Call Pokemon Go silly / stupid / trendish / absurd etc. To a certain point the game is incredibly inane. However, it does illustrate the ability of memes and mass fads to still occur in large numbers despite the “fracturing” of broadcast media and the loss of hegemonic culture.

The more immediate question to me, though, is what to do with this newfound cultural zeitgeist around AR? Surely, there will be more copycat games that try to mirror what Pokemon Go, Nintendo, and Niantic have created. Some will be “better” than Pokemon Go. Some will be direct rip offs.

Tech behemoths such as Facebook, Microsoft, Samsung, HTC, and now Google understand the long term implications of AR and are all each working towards internal and public projects to make use of this old but new intense hope and buzz around the idea of using technology to augment our human realities. I say realities because we shouldn’t forget that we experience the world based on photons bouncing off of things and going into our eyeballs through a series of organic lenses that flip them upside down onto the theater screen that is our retina before the retina pushes them through the optic nerve to our frontal cortex where our electrochemical neurons attempt to derive or make meaning from the data and process that back down our spinal cord to the rest of our bodies… there’s lots of room for variations and subjectivity given that we’re all a little different biologically and chemically.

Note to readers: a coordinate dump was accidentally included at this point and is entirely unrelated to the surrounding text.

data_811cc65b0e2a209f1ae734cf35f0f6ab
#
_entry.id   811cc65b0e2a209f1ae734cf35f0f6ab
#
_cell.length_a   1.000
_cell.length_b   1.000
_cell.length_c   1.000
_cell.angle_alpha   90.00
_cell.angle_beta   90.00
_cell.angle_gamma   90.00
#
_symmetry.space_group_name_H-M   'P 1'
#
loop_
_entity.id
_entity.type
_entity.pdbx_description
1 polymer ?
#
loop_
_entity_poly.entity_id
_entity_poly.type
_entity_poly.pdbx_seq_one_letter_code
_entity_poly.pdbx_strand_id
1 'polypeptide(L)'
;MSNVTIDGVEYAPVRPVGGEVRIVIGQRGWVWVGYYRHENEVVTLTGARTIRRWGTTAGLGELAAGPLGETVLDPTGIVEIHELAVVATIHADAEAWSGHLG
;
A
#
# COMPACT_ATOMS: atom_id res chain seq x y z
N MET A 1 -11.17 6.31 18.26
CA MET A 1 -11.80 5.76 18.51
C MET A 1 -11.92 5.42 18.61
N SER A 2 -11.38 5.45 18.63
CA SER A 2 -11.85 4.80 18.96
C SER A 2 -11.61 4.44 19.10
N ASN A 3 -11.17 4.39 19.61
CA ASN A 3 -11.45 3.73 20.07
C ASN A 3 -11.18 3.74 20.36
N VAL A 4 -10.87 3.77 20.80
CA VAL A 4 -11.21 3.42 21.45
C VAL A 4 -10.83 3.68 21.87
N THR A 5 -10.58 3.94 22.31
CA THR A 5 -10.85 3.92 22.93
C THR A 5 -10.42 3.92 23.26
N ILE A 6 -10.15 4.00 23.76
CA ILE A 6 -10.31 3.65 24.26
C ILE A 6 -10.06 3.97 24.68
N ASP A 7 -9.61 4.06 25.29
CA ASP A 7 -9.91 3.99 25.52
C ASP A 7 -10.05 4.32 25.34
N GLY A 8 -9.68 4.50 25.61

We’re going to see a fast-moving evolution of tools for professions such as physicians, firefighters, and engineers as well as applications in the military and in classrooms etc that will cause some people pause. That always happens whether the new technology is movable type or writing or books or computers or the web.

Games (and porn unfortunately) tend to push us ahead when it comes to these sorts of tech revolutions. That will certainly be the case in terms of augmented reality. Yes, Pokemon Go is silly and people playing it “should get a life.” But remember, the interactions with that game and each other that they are making now will improve the systems of the future and save / improve lives. Also… don’t get me started on what it means to “have a life” given our electrochemical clump of neurons that we all are operating from regardless of our views on objectivity, Jesus, or etiquette.

Developed by Microsoft’s research division Tay is a…